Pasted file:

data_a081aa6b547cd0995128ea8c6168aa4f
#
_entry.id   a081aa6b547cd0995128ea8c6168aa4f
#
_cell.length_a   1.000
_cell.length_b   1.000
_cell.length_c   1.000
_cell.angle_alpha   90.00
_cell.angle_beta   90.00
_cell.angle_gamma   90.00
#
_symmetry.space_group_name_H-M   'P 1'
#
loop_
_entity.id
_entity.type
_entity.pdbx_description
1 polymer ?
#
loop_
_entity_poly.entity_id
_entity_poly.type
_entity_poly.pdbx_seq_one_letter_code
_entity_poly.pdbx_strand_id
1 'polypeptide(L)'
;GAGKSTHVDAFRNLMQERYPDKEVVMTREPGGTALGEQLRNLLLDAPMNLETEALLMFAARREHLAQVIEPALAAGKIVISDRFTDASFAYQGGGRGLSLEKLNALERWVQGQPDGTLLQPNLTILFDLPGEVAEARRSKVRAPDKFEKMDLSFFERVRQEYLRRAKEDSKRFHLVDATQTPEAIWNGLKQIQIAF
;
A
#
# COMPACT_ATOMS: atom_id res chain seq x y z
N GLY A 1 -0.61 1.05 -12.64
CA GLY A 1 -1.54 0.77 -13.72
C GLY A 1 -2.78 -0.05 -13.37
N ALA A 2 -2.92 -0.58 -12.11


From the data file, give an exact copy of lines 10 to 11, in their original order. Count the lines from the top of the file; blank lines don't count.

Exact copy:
_cell.angle_gamma   90.00
#